When journalist Nikole Hannah-Jones published her Pulitzer Prize-winning 1619 Project for The New York Times, some backlash was inevitable. Instead of telling the story of America's creation through the eyes of the colonial architects of our system of government, Hannah-Jones retold it through the eyes of the enslaved Africans who were forced to help build the nation without reaping the benefits of democracy. Though a couple of historical inaccuracies have had to be clarified and corrected, the 1619 Project is groundbreaking, in that it helps give voice to a history that has long been overlooked and underrepresented in our education system.

The 1776 Report, in turn, is a blaring call to return to the whitewashed curriculums that silence that voice.

In September of last year, President Trump blasted the 1619 Project, which he called "toxic propaganda" and "ideological poison" that "will destroy our country." He subsequently created a commission to tell the story of America's founding the way he wanted it told—in the form of a "patriotic education" with all of the dog whistles that that phrase entails.

Mission accomplished, sort of.

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If the past year has taught us nothing else, it's that sending love out into the world through selfless acts of kindness can have a positive ripple effect on people and communities. People all over the United States seemed to have gotten the message — 71% of those surveyed by the World Giving Index helped a stranger in need in 2020. A nonprofit survey found 90% helped others by running errands, calling, texting and sending care packages. Many people needed a boost last year in one way or another and obliging good neighbors heeded the call over and over again — and continue to make a positive impact through their actions in this new year.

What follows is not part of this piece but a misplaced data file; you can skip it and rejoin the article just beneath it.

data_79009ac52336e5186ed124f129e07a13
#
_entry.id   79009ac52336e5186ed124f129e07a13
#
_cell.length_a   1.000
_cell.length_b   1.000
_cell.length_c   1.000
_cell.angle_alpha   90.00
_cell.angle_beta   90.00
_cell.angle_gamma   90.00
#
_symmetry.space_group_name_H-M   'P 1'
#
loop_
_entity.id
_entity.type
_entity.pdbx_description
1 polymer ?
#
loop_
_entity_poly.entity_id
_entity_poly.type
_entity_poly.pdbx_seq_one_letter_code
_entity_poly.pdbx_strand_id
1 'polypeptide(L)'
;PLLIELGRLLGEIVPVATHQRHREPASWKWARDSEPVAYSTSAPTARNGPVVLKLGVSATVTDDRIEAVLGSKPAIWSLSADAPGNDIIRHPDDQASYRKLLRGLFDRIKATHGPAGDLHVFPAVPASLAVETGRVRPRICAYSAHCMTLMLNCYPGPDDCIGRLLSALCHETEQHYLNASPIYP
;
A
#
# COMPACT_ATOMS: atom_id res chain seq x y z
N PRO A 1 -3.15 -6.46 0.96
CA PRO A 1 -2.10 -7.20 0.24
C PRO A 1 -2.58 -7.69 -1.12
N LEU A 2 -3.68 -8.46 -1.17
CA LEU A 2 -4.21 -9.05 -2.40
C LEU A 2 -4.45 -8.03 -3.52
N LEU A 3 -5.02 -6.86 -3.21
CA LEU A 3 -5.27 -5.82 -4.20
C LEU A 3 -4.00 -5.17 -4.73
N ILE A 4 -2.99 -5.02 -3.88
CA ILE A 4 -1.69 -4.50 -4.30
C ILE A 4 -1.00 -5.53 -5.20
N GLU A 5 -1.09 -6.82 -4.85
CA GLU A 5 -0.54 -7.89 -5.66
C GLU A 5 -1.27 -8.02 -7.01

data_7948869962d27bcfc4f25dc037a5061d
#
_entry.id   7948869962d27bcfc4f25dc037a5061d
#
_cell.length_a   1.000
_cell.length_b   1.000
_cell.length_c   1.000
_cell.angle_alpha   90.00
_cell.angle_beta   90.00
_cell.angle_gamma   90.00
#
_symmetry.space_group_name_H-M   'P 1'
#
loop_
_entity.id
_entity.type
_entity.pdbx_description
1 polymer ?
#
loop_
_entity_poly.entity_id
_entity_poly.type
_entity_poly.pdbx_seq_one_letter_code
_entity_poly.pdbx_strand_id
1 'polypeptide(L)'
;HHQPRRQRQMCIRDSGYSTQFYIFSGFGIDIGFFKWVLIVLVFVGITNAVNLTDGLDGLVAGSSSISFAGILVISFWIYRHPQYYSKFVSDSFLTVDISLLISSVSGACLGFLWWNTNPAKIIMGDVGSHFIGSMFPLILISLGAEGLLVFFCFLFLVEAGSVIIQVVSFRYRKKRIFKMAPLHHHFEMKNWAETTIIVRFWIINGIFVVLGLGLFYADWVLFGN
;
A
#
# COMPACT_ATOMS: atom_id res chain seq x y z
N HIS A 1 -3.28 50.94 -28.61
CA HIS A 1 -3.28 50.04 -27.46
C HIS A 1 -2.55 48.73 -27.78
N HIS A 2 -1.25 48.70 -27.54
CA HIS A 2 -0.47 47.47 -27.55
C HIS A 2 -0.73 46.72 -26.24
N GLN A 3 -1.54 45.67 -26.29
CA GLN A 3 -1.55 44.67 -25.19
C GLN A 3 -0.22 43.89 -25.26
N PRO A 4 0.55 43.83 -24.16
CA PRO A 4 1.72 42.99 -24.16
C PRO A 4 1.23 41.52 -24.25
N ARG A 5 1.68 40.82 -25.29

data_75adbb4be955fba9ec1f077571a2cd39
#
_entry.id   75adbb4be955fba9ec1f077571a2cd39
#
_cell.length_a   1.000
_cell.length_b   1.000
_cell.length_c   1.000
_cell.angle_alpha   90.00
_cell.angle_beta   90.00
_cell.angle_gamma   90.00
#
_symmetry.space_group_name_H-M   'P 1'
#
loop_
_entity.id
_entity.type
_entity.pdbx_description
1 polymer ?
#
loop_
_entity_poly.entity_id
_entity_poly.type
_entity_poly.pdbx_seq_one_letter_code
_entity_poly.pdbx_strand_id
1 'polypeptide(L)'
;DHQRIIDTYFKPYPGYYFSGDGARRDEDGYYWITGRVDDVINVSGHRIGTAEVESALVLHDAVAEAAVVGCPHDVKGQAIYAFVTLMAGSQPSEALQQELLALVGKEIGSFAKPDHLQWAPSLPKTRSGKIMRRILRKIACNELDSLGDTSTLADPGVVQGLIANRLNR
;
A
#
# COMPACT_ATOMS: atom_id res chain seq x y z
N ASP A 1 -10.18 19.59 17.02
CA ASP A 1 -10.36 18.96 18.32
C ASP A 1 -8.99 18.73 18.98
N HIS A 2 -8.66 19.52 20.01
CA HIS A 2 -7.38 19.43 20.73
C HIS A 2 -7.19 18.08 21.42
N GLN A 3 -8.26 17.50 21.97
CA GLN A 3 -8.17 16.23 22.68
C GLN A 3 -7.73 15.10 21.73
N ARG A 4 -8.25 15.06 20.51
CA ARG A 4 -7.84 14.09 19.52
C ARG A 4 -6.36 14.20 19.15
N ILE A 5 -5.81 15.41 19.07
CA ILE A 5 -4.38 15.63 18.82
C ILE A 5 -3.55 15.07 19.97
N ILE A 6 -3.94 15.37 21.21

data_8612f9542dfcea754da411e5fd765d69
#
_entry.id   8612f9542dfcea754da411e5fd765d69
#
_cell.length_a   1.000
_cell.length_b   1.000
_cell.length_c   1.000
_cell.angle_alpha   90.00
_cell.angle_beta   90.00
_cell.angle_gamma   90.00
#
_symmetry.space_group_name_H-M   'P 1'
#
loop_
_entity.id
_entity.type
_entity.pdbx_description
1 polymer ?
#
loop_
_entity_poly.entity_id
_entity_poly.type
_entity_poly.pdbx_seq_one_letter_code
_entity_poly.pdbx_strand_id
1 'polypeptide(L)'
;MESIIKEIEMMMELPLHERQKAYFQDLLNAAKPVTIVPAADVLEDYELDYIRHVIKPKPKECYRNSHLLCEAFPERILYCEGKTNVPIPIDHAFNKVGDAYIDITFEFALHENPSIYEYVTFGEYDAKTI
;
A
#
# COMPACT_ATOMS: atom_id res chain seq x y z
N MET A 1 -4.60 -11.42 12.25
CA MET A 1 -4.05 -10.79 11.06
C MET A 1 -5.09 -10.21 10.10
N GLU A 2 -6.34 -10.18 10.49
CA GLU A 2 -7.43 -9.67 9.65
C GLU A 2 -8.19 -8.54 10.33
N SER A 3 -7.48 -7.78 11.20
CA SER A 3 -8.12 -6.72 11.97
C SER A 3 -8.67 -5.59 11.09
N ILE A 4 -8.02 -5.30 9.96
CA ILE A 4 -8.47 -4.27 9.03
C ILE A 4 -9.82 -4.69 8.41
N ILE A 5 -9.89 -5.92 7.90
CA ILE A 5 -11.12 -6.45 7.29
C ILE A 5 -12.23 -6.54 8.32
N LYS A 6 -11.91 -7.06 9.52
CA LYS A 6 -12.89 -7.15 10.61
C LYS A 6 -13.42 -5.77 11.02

Upworthy and P&G Good Everyday wanted to help keep kindness going strong, so they partnered up to create the Lead with Love Fund. The fund awards do-gooders in communities around the country with grants to help them continue on with their unique missions. Hundreds of nominations came pouring in and five winners were selected based on three criteria: the impact of action, uniqueness, and "Upworthy-ness" of their story.

Here's a look at the five winners:

Edith Ornelas, co-creator of Mariposas Collective in Memphis, Tenn.

Edith Ornelas has a deep-rooted connection to the asylum-seeking immigrant families she brings food and supplies to families in Memphis, Tenn. She was born in Jalisco, Mexico, and immigrated to the United States when she was 7 years old with her parents and sister. Edith grew up in Chicago, then moved to Memphis in 2016, where she quickly realized how few community programs existed for immigrants. Two years later, she helped create Mariposas Collective, which initially aimed to help families who had just been released from detention centers and were seeking asylum. The collective started out small but has since grown to approximately 400 volunteers.